by: JOHN HUNTER - John Hunter, Woodburn's Public Library manager, sits with his assistant and translator to take a break from browsing through 300 vendors at Expo Guadalajara located in Mexico.Woodburn Public Library has received more than $7,000 in new books and videos thanks to a recent trip to Mexico.

Library Manager John Hunter and children’s librarian Gladis Martinez attended the International Book Fair Nov. 30-Dec. 8 at Expo Guadalajara, where more than 300 vendors were present.

The American Library Association’s Free Pass Program subsidized Hunter and Martinez six nights’ hotel stay, $200 toward airfare, fair admission and several meals. The city of Woodburn funded additional airfare costs.

“I think it demonstrates the commitment that the city has to providing good public services,” said Hunter. “I’m thrilled that we’re able to make it happen.”

Of the money spent, $4,500 was supplied for adult books, $1,500 on adult audiovisuals and $2,500 on children’s books and audiovisuals combined.

Due to Woodburn’s 60 percent Latino population, Hunter said he feels it’s necessary to have a broad Spanish language collection available for patrons.

“Folks that are much more comfortable in engaging books in Spanish have access to good quality current material,” Hunter said. “Given that 60 percent of our population speaks Spanish at home it’s a way of making sure that the entire community is served by the library and feel welcome at the library.”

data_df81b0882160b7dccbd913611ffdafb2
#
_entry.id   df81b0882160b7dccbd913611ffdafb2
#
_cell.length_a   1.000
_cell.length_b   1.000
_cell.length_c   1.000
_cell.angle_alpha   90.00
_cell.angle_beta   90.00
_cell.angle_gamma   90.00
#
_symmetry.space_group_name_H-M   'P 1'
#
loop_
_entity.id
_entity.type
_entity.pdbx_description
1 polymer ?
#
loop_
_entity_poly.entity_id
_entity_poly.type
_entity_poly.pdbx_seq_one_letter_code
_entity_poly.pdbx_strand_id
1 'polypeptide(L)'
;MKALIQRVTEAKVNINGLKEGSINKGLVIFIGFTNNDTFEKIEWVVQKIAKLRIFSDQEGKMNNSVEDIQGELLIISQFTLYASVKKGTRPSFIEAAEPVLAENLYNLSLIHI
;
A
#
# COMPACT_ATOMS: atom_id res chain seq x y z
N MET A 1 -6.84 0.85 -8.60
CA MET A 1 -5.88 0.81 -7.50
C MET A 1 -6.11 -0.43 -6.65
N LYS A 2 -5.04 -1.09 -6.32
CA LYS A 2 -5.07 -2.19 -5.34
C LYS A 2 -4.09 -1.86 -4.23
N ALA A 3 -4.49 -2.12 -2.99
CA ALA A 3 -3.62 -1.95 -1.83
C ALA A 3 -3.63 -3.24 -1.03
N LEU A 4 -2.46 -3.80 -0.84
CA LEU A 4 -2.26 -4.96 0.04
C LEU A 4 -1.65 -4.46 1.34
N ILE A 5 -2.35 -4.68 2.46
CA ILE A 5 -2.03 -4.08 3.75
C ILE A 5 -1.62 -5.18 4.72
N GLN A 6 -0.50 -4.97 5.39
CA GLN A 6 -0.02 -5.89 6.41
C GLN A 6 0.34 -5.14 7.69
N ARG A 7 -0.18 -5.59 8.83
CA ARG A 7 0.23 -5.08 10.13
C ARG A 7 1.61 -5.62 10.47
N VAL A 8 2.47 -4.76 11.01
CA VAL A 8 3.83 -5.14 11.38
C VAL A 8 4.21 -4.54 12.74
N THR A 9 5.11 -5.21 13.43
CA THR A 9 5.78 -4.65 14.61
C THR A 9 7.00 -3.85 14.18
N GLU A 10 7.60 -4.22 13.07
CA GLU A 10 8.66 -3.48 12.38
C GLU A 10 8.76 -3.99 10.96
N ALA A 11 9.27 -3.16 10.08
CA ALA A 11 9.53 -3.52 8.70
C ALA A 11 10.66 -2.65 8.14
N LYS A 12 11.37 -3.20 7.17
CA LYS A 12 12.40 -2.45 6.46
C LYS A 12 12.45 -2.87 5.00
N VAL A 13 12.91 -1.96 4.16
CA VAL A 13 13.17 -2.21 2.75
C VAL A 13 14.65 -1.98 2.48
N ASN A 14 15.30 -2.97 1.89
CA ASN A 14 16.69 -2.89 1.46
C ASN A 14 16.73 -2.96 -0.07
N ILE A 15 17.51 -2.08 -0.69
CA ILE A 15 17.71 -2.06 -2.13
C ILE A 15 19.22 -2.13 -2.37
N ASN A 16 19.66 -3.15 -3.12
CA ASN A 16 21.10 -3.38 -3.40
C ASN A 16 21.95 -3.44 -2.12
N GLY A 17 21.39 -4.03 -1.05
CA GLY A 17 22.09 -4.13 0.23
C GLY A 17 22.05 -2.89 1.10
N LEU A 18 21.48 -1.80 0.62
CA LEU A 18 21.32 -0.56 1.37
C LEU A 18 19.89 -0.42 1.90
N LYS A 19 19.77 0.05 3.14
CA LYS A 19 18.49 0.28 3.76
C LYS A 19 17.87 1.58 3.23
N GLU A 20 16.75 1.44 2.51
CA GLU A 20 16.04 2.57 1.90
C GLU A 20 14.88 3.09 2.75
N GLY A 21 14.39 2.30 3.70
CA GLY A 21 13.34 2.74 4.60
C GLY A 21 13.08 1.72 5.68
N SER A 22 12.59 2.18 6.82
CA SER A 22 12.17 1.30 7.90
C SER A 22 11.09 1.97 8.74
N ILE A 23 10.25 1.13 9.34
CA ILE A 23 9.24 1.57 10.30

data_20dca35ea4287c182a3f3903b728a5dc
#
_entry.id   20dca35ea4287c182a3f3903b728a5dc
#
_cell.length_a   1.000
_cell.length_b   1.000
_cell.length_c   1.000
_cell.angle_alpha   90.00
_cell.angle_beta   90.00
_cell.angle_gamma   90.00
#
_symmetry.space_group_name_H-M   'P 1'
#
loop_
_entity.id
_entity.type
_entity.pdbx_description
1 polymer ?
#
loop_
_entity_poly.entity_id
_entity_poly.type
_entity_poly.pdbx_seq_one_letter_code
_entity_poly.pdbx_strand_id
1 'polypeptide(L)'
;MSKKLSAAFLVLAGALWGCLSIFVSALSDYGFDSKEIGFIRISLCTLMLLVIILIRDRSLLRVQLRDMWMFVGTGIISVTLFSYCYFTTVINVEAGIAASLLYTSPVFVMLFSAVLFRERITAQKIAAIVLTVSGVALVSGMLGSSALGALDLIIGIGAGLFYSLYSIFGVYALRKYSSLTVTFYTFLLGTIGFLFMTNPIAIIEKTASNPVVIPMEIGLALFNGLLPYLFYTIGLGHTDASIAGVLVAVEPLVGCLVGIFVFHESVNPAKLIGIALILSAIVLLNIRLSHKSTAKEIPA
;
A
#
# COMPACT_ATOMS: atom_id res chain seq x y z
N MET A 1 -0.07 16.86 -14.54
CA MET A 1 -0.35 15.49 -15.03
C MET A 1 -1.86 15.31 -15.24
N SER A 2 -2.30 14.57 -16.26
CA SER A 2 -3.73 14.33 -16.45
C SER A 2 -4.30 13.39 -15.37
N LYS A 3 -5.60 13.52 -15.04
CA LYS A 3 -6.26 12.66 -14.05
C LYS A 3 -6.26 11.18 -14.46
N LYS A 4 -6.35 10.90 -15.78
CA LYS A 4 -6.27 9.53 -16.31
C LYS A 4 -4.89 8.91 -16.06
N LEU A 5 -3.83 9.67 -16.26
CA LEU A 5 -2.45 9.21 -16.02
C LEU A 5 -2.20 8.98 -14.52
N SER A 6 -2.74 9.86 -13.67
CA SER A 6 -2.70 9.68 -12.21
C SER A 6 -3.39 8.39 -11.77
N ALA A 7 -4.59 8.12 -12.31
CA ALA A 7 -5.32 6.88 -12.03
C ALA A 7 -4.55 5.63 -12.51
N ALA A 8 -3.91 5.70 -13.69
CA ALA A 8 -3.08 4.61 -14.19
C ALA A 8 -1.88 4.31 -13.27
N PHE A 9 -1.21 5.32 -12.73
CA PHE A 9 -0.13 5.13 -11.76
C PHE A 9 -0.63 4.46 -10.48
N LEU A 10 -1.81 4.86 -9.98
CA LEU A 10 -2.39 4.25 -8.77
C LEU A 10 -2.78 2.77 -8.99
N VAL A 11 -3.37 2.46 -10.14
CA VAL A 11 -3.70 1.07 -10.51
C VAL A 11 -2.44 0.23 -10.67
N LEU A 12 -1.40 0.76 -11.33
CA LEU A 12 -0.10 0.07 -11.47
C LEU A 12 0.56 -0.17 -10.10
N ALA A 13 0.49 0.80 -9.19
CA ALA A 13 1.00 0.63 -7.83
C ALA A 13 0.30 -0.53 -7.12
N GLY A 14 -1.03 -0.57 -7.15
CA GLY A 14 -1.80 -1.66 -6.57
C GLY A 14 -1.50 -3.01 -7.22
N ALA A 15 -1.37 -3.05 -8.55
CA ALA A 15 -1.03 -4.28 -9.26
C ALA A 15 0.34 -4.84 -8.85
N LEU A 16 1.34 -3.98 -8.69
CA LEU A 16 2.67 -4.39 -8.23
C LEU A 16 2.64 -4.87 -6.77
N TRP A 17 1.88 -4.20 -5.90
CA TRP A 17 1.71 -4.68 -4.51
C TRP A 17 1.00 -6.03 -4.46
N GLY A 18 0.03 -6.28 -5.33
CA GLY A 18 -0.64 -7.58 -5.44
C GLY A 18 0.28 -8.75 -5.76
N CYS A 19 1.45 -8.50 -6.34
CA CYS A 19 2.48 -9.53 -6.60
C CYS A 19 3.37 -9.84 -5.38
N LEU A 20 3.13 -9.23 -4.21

All 400 titles have arrived and are scheduled for checkout mid-February.

Genres chosen from Random House and Oceano Publishing include self-help, cooking, do-it-yourself and Mexican history and cultures.

Purchased children’s books from Fondo de Cultura Economica and Lectorum Publications, Inc., include picture books, “easy readers” and several teen books.

“One of the things that encourages kids to read is being able to picture themselves as the main character, as the hero, that ‘if this character can overcome this, then so can I,’” said Martinez. “A lot of the times you don’t get that in books that don’t include Hispanic main characters.”

Martinez hopes that children will be inspired when they see the new materials written in Spanish and authored by a Spanish-speaking native.

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